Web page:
Today, the voices of Roebuck "Pops" Staples and his four children — Cleotha, Mavis, Pervis and Yvonne — are woven into America's DNA. As the Staple Singers, the family created a sound that was part blues, part gospel and part folk, breaking down musical walls and inspiring civil rights leaders.
Biographer Greg Kot wrote about the Staples family in his new book, I'll Take You There: Mavis Staples, the Staple Singers, and the March Up Freedom's Highway. He says that unique sound began with Pops Staples and the musical apprenticeship he dreamed up for his offspring.
"He had a cheap guitar — it only had four strings, it was like a secondhand, pawn shop guitar. But it was enough strings so that he could play a note and give each child their particular harmony part," Kot says. "There's something about being around people all your life, growing up with them, hearing them talk, hearing them sing off-key, hearing them yell at you. You know instantaneously where the phrase is going to drop, where the syllable is going to be, how certain words are going to be pronounced. You cannot replace that. And those harmonies lasted a lifetime."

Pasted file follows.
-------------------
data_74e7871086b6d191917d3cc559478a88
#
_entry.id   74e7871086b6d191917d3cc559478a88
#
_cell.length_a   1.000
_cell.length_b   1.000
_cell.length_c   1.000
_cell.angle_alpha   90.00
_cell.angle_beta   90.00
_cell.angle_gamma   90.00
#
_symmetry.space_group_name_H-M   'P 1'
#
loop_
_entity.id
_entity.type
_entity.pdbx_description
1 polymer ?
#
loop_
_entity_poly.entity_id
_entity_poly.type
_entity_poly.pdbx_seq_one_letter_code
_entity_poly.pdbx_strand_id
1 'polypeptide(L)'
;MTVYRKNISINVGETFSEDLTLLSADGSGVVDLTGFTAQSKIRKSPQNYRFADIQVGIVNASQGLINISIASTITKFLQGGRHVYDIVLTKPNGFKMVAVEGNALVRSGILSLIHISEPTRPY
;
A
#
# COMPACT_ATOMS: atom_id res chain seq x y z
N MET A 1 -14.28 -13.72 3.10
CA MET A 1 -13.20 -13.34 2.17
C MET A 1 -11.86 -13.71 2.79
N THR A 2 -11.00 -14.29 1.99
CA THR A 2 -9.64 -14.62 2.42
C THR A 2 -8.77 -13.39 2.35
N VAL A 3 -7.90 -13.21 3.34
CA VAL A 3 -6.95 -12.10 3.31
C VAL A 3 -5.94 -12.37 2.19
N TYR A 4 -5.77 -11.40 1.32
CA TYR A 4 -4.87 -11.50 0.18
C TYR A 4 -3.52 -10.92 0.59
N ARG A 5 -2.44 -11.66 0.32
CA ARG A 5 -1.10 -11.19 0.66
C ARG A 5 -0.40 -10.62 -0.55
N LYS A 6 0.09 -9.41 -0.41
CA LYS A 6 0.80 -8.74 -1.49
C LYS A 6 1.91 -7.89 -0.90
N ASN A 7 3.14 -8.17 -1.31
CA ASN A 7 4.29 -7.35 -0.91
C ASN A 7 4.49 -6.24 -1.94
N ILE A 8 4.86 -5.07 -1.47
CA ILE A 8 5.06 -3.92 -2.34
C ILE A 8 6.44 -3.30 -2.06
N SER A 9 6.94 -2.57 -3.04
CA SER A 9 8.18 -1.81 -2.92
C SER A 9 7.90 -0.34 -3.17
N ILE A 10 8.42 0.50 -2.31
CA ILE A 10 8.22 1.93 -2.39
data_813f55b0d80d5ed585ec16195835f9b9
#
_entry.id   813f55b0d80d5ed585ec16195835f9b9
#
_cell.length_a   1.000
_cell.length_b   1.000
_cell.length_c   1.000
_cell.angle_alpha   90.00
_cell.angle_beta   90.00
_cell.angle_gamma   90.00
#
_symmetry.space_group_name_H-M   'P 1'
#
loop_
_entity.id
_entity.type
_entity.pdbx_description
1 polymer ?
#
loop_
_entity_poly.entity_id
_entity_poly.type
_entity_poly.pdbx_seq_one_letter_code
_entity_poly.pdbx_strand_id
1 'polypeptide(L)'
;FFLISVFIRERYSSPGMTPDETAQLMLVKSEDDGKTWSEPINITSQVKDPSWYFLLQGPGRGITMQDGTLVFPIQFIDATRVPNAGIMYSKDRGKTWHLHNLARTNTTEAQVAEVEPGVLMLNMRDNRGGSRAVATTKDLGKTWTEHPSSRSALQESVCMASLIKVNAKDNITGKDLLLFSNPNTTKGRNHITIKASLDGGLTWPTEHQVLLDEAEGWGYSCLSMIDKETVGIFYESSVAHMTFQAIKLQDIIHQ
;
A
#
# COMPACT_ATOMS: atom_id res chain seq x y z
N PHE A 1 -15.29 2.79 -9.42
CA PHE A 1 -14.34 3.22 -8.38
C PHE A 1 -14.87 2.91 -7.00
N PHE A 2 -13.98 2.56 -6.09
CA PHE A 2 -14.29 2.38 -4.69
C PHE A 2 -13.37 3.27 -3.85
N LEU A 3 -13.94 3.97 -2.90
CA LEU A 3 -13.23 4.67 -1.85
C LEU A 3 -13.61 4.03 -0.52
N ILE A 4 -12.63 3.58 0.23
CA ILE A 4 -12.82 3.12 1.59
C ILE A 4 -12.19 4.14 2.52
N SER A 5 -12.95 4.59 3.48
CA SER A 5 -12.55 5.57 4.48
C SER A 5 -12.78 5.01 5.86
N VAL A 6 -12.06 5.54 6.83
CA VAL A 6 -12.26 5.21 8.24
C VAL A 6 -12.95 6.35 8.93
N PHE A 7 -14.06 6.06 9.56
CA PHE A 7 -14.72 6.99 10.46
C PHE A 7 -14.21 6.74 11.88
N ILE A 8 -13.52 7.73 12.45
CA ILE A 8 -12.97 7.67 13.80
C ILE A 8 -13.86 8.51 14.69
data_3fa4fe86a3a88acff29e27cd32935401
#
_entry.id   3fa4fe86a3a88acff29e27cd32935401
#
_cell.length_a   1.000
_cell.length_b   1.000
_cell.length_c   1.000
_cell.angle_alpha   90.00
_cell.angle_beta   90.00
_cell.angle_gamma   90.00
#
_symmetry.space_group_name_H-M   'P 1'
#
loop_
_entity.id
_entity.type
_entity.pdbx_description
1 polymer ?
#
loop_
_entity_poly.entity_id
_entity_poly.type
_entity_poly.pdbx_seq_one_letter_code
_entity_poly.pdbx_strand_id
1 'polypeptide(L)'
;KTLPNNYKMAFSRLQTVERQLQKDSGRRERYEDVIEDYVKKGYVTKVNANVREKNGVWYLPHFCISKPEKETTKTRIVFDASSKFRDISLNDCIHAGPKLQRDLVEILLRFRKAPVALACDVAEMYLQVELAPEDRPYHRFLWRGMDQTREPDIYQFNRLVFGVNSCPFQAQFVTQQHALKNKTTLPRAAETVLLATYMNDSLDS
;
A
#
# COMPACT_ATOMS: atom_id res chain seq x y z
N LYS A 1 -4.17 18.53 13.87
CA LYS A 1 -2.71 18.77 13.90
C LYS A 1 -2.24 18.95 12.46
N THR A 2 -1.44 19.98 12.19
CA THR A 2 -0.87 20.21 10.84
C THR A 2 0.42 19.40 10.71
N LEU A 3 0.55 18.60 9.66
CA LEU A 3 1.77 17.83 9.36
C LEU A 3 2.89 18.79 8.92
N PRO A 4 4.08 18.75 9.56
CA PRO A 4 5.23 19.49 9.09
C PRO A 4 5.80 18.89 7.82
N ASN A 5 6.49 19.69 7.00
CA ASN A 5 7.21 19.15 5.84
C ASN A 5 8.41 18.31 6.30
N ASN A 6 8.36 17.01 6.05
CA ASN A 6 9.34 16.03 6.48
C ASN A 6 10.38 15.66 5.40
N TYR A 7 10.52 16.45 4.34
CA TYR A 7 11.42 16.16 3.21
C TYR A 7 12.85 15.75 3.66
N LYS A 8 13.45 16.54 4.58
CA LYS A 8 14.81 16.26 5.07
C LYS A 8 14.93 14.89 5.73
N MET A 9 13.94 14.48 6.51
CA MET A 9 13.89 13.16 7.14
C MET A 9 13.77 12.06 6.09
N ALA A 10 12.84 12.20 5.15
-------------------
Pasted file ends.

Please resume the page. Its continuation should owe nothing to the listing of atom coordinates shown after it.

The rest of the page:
But, Kot says, the success of the Staple Singers had as much to do with their differences as their similarities — especially when it came to taste.
"You have to understand, in this group you had several generations blending," he says. "Pops was a traditionalist, no doubt about it; he was a very staunch gospel man. But he was an open-minded guy, and part of it was, his children were listening to everything."
That open-mindedness would lead to relationships with Sam Cooke, Bob Dylan and many more. Kot spoke with NPR's Arun Rath about the family's journey from Chicago churches to the canon of American song, and about Mavis Staples' continued presence and relevance today. Hear more of their conversation at the audio link.
The Staple Singers' taste was omnivorous. Here, they perform "The Weight" in 1976 with the members of The Band, as part of the concert documentary The Last Waltz.